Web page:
Oklahoma City Thunder v Washington Wizards Photo by Ned Dishman/NBAE via Getty Images

Can Wall replace Russell Westbrook’s All-NBA production?

Regardless of how his career ended in Houston, Russell Westbrook’s lone season with the Rockets was far from a failure. If not for a global pandemic putting the league on hiatus, perhaps the Rockets could have avoided the events that have taken place since September.

Although Westbrook never figured it out, it did not prevent the future Hall-Of-Famer from putting together his ninth career All-NBA performance. He averaged 27.2 points on a career-best 47.2 percent shooting from the field, to go along with 7.9 rebounds and 7.0 assists in 57 games.

From January through March, Westbrook was arguably playing the best of his career, averaging 31.7 points (54.6% FG, 38.5% 3PT), 8.1 rebounds, 6.8 assists, and 1.9 steals before the league’s suspension due to COVID-19.

Westbrook was a clear upgrade, at least statistically, as the incumbent to Chris Paul at point guard. But can Wall match or surpass the on-court production of Westbrook? Four years ago, the answer would have undoubtedly been yes.

Westbrook has always been the more superior player, but the separation was not by much. Their playstyles were nearly the same for their respective team, but one could make the case that Wall was a better player due to his attribute as a pass-first point guard.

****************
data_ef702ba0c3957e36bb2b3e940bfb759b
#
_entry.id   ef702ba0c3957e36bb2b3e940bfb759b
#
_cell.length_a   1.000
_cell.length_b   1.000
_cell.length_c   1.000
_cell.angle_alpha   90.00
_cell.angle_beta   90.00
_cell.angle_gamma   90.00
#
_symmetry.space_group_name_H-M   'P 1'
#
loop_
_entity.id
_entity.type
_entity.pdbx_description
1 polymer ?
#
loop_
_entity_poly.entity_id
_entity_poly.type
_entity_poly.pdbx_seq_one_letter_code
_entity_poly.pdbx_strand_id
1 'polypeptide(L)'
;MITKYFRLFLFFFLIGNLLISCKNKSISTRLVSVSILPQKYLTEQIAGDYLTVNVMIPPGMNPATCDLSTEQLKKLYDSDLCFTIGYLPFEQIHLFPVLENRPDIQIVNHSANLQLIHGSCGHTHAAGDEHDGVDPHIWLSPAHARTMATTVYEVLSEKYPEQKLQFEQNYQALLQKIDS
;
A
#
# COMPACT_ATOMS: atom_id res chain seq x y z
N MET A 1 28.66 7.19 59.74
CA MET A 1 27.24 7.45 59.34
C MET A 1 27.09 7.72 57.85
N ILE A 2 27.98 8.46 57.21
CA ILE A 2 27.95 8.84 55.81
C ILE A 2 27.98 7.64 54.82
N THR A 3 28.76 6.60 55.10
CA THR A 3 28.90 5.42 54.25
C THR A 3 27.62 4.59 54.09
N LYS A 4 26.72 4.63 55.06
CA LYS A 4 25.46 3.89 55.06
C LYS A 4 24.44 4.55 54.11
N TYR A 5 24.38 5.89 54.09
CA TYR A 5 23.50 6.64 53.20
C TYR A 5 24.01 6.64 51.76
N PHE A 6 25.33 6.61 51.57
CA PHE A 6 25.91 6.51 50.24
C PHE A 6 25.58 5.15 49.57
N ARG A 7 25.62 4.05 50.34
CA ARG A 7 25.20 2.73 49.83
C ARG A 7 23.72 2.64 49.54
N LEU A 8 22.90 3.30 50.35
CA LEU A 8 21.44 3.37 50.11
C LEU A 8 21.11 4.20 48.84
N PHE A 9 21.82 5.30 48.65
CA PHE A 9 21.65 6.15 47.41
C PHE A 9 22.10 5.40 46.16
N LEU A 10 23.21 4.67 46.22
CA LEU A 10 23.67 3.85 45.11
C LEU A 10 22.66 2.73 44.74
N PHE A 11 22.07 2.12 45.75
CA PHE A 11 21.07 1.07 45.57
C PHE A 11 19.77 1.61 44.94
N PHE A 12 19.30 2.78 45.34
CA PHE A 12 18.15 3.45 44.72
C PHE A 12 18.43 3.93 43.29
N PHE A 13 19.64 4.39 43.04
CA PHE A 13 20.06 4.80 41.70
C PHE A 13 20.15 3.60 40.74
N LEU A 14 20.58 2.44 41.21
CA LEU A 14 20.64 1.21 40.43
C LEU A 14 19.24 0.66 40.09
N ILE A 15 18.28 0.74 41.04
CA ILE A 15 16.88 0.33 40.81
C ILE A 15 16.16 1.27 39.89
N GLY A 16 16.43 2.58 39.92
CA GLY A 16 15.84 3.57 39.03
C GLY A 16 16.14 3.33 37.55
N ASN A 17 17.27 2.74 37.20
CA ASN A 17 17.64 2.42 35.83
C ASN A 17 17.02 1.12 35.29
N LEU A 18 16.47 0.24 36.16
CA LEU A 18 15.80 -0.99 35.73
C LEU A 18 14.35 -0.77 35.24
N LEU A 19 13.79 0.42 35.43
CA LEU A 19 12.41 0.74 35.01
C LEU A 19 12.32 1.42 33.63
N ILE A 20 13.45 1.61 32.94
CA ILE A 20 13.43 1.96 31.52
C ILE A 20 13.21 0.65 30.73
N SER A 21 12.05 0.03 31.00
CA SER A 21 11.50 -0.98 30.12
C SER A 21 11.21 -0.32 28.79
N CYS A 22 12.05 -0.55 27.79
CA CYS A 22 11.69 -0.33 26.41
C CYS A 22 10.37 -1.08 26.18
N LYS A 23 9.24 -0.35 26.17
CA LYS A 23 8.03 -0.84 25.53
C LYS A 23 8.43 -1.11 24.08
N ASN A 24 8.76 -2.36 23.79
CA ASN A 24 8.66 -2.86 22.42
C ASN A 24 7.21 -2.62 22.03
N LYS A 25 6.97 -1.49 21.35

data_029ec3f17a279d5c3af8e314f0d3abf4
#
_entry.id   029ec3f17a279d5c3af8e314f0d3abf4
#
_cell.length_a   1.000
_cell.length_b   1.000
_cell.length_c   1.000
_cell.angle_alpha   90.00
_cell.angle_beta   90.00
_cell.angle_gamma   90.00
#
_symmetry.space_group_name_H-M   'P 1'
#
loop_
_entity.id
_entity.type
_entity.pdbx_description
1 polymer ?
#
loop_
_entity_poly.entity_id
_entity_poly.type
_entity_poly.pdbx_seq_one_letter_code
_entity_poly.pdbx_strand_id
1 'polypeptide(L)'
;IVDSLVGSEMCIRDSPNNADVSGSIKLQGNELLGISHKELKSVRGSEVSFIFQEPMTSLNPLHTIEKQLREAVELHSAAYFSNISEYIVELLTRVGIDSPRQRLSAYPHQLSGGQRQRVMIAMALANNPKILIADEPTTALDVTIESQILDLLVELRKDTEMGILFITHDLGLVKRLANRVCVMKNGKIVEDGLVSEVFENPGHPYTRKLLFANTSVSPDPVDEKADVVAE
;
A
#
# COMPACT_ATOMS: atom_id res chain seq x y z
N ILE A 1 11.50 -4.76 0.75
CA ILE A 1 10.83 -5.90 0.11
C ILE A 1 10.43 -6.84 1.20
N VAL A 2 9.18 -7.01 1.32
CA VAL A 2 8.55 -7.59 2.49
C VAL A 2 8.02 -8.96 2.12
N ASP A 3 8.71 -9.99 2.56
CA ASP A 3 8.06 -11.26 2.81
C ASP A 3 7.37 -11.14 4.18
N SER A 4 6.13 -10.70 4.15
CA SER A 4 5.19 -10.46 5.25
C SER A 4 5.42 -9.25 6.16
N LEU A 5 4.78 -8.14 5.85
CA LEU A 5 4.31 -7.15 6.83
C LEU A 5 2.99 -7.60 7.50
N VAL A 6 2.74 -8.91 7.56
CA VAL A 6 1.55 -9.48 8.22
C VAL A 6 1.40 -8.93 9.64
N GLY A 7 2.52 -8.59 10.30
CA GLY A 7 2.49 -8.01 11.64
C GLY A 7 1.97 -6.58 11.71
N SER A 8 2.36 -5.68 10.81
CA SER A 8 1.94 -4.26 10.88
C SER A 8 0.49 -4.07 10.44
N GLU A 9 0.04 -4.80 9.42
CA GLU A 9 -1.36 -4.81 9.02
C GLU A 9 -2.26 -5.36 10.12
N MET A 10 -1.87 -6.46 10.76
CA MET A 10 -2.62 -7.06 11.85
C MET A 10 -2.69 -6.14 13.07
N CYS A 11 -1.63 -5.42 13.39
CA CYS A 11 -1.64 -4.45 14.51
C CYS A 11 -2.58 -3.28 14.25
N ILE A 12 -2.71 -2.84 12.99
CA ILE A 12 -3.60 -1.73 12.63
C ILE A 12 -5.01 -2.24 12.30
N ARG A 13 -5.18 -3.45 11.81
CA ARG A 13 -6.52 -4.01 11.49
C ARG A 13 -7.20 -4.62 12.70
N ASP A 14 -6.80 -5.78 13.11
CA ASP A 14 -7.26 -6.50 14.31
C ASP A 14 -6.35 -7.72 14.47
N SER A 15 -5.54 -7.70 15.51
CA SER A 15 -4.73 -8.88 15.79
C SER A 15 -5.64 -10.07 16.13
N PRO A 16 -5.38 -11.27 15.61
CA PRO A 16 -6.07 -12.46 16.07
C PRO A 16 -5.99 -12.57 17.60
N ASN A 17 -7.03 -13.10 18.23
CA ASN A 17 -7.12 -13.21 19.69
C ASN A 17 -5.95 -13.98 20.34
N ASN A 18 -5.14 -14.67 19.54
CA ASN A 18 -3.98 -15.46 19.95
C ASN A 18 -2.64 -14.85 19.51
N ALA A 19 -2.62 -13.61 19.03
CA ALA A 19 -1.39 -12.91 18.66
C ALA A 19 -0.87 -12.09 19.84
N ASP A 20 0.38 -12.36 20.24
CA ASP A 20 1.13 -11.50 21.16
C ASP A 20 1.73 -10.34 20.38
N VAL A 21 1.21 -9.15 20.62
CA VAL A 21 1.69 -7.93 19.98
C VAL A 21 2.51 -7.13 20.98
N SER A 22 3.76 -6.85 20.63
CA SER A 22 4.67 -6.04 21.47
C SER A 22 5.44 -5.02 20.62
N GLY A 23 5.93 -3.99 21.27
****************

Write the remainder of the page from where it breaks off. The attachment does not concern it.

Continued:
However, in 2020, there are obvious reasons to be conflicted about the exchange.

Everyone knows what the Wizards are getting in the deal for Westbrook. A former league MVP who is still playing close to his best entering the 2020-21 season. A top-15 player who is still a threat every time he steps onto the floor.

For Wall and the Rockets, it’s a bit more complex on what to expect from a former All-Star who has not played professional basketball in over two years. Even if Wall remains healthy throughout the season, his on-court production may never reach half of Westbrook from the year prior.

Can Wall and James Harden coexist together?

For the third time in four years, the Rockets are trying to pair James Harden with another premier point guard. For the third time in four years, the Rockets complied to Harden’s wishes — according to ESPN’s Adrian Wojnarowski. And for the third time in four years, the Rockets are stuck wondering if Harden can coexist with another ball-dominant guard.

Can the third time be the charm with Wall?

At one point in his career, Wall was one of the better playmakers in the league — perhaps only trailing the likes of Chris Paul. From 2015-2017, Wall had a three-year stretch where he averaged 10.3 assists while posting a usage-rate of 28.4 percent.

But while he may not be as ball-dominate as Harden — who has averaged an absurd 33.4 usage-rate since 2012 — it is not the ideal fit to have Wall play off the ball. He is a more reliable catch and shoot option than Russell Westbrook, but Wall is at his best as a team’s primary facilitator.

Wall’s capability in taking over as Houston’s floor general would make the game easier for Harden — which has been the primary purpose for pairing the three-time scoring champ with a first-class point guard.

But unless Wall can gain the trust and confidence of his new All-Star teammate, the Harden-and-Wall experiment is destined to suffer the same fate as Paul and Westbrook.